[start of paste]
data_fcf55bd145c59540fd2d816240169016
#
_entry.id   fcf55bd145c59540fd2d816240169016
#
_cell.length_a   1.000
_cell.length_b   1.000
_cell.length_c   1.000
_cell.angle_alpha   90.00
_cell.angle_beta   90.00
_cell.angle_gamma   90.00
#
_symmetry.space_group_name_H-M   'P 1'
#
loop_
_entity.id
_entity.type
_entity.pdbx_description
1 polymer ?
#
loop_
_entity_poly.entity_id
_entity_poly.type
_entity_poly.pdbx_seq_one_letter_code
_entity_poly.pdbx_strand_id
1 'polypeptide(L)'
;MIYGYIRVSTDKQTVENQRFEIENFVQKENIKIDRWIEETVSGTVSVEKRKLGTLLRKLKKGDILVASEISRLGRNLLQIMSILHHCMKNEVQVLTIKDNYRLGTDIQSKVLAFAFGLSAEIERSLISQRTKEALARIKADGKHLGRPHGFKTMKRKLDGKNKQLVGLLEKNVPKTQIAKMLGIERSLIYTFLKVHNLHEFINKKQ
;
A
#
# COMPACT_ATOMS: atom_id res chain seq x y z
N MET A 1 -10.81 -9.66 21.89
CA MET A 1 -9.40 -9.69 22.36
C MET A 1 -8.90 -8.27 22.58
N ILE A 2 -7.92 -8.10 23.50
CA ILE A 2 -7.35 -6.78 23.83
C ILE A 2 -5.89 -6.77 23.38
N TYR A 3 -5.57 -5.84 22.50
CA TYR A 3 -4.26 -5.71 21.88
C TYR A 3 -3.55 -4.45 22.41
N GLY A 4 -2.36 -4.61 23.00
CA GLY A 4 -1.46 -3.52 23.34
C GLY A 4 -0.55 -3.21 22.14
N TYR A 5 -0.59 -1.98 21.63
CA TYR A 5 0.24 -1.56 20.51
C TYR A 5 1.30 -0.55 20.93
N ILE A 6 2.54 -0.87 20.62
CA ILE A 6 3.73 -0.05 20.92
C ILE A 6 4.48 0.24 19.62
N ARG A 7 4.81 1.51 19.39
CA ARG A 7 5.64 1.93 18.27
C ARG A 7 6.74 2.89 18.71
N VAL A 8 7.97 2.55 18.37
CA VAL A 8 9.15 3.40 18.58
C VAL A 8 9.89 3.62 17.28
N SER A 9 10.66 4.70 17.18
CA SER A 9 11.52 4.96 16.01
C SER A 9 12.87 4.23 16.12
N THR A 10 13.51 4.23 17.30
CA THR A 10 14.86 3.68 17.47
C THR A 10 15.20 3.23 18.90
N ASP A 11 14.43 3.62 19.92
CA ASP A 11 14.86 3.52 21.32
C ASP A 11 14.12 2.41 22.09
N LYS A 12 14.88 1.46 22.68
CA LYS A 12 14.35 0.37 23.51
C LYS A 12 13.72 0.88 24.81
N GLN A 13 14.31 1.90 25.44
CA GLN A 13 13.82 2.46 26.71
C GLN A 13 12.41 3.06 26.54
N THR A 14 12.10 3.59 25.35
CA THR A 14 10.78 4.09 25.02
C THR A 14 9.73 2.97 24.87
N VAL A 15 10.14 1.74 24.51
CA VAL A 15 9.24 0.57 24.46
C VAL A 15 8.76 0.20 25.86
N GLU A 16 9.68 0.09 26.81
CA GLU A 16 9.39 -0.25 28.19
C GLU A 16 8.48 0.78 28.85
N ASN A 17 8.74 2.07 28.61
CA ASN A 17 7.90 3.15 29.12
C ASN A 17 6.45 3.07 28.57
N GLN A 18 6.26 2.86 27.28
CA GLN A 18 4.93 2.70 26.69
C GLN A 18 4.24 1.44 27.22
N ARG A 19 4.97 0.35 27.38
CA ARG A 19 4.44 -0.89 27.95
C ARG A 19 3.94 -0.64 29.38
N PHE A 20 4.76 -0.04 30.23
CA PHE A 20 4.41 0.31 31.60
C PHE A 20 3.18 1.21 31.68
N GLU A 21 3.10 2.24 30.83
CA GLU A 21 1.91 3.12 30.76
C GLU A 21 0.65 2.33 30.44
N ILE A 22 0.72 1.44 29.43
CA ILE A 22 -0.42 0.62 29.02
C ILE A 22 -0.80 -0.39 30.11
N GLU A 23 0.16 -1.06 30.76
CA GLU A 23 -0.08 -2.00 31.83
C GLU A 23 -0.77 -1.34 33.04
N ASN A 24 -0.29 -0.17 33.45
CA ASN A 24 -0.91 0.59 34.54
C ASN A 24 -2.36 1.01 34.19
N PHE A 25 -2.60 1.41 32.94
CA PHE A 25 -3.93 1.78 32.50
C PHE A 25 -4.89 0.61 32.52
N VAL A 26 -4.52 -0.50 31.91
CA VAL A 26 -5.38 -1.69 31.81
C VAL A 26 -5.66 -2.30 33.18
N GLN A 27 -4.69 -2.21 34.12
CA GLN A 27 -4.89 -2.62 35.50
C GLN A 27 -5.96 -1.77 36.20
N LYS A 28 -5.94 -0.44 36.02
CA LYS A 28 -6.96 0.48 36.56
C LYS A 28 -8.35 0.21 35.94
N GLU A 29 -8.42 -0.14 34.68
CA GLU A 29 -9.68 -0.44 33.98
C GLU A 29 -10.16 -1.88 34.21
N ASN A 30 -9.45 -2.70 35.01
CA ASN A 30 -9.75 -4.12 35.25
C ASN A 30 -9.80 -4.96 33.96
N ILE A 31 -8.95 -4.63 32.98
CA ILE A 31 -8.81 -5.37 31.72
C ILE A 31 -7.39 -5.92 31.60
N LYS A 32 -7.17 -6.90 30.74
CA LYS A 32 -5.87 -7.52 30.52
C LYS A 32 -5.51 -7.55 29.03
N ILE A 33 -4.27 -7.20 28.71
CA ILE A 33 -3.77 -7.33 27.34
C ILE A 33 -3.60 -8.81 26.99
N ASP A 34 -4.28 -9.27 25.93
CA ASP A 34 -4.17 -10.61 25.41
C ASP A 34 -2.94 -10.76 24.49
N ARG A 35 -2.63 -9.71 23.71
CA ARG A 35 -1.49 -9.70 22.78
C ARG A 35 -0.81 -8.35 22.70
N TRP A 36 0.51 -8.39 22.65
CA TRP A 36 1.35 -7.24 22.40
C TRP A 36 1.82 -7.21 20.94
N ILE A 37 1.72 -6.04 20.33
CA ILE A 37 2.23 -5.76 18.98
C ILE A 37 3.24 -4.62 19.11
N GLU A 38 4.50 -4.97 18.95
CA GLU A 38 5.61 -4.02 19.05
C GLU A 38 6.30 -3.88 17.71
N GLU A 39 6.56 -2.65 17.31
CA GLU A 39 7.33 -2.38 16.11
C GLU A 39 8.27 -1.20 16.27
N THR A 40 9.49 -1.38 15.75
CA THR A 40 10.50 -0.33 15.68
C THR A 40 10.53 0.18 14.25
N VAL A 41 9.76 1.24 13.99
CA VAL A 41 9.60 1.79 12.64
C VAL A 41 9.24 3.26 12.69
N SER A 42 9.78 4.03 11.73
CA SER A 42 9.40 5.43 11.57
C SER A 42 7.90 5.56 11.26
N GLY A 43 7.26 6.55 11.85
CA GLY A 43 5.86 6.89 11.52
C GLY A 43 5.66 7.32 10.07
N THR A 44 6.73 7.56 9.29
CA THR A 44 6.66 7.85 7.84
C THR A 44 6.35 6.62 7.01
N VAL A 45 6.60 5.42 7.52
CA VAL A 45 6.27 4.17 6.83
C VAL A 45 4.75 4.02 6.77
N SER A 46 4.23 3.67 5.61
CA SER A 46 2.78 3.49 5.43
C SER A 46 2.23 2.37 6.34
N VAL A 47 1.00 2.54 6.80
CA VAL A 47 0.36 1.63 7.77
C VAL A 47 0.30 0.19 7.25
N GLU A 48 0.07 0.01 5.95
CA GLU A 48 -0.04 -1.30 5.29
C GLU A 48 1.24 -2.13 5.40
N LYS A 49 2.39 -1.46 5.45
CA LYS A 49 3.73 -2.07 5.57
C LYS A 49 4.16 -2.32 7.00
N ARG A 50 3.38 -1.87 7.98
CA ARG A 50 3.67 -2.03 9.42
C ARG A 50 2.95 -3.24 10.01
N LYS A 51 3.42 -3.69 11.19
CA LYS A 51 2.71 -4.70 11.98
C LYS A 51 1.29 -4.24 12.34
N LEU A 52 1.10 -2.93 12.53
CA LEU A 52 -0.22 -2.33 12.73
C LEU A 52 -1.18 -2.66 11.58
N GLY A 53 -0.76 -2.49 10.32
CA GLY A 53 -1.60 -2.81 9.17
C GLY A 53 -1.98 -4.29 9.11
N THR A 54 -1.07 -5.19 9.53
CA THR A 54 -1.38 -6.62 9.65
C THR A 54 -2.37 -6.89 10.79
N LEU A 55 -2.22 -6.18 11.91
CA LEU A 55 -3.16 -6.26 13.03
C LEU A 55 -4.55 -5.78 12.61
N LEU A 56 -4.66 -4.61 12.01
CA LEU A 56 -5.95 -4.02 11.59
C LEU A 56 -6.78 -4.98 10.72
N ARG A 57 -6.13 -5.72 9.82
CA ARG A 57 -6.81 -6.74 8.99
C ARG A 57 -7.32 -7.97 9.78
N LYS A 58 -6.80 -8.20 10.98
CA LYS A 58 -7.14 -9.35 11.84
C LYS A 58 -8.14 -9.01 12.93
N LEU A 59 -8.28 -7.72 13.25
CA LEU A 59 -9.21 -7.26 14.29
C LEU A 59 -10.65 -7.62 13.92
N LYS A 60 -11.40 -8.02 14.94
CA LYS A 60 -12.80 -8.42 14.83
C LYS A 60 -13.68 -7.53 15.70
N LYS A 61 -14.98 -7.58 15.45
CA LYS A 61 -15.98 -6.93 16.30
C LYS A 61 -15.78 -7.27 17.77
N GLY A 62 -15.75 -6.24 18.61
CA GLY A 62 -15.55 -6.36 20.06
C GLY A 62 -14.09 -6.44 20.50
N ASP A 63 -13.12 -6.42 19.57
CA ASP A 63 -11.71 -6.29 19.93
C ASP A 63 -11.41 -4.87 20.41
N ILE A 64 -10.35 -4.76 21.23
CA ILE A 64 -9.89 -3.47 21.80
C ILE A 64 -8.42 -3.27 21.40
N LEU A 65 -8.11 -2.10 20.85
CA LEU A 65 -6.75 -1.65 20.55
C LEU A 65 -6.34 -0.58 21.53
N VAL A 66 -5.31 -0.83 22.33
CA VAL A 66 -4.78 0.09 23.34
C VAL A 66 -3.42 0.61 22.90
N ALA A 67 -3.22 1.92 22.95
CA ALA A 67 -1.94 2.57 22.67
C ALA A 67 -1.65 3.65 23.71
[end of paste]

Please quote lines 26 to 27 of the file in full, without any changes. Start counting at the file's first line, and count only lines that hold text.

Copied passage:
;MIYGYIRVSTDKQTVENQRFEIENFVQKENIKIDRWIEETVSGTVSVEKRKLGTLLRKLKKGDILVASEISRLGRNLLQIMSILHHCMKNEVQVLTIKDNYRLGTDIQSKVLAFAFGLSAEIERSLISQRTKEALARIKADGKHLGRPHGFKTMKRKLDGKNKQLVGLLEKNVPKTQIAKMLGIERSLIYTFLKVHNLHEFINKKQ
;